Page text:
The Electric Love of Saudi Arabia’s Heartthrob Hacker
Saudi Arabia is among the last countries in the world you’d associate with public displays of affection. It’s not one where acts of protest against the ruling body (the royal family) are particularly well-received, either. So when a Saudi hacker took over the website of the country’s electrical regulatory body to declare his love for his wife, he became a national hero and an icon of affection. In truth, all he wanted was for the government to protect its websites more effectively.
The hacking attack took place on May 5, and as news of the exploit swept across Twitter, the buzz has made hackers something to covet among Saudi ladies. “So cute, I want one,” writes a female user called Rihab, referring to the hacker. “Viva le bad boys!”
The Saudi hacker briefly took over the homepage of the ECRA (Electricity & Cogeneration Regulatory Authority) on Saturday and posted a personal message to the company, the nation and his lady. He started by apologizing for the intrusion, and went on to congratulate his wife, whom he calls only “Bashayer,” on her recent graduation. The message expresses his love for her and wishes her success.
The reason for the hacking, he writes, is that the Saudi Ministry for Communications and Information Technology needs to improve the security of many of the national websites, and perhaps get help from young Saudis like him in the process. He ends his message, which is written over an image of the Saudi kingdom emblem, with another apology and a promise to leave his email for questions about how he managed to penetrate the website.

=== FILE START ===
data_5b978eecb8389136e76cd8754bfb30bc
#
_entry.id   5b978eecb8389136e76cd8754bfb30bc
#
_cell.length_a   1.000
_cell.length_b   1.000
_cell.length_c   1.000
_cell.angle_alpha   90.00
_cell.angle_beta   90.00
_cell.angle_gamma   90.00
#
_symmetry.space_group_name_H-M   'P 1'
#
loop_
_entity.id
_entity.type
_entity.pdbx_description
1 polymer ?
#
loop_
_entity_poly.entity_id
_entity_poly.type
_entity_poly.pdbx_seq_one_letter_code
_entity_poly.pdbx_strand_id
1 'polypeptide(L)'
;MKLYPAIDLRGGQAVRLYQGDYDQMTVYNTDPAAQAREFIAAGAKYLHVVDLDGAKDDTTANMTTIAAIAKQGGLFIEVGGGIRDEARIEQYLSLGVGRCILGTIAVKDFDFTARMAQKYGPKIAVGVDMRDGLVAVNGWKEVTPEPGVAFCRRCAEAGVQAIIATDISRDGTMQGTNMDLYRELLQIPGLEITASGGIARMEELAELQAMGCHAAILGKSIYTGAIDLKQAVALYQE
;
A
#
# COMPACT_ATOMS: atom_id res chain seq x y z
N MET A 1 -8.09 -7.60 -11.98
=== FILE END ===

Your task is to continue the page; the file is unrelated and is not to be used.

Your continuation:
Of his blend of patriotism, politeness and affection, the latter emotion has garnered most attention on Twitter. A user named Ab-Ab posted a photomontage of a Saudi girl blushing under her abaya and being carried up in the air by colorful balloons along with the Arabic hashtag for the hack. Another remarks, “And they say Saudi guys are not romantic!” And one more user complains, “Soon girls will demand that their future husband will be a hacker.”
The anonymous hacker, who didn’t specify what institution his wife was graduating from, also wrote he broke into the same website a few years ago, but said that despite that previous security breach, nothing has changed. Saudi hackers have long been active in cyber-wars with Israeli hackers, and the government reported a national cyber-attack—hinting that Iran or Israel may have been responsible—a year ago. In December 2012, a hacking attack against the national oil production company ARAMCO reportedly damaged 30,000 computers in what is considered the most harmful attack against a single enterprise.
But oil and electricity aside, the recent hacking attack seems to have touched the hearts of Saudi’s Twitter-active youth. “A true romantic,” one user writes to the Saudi hacker. “You can hack into the website of the national water authority when you get a baby.” Hubba hubba.
Deep web reporting contributed by Noam Binshtok.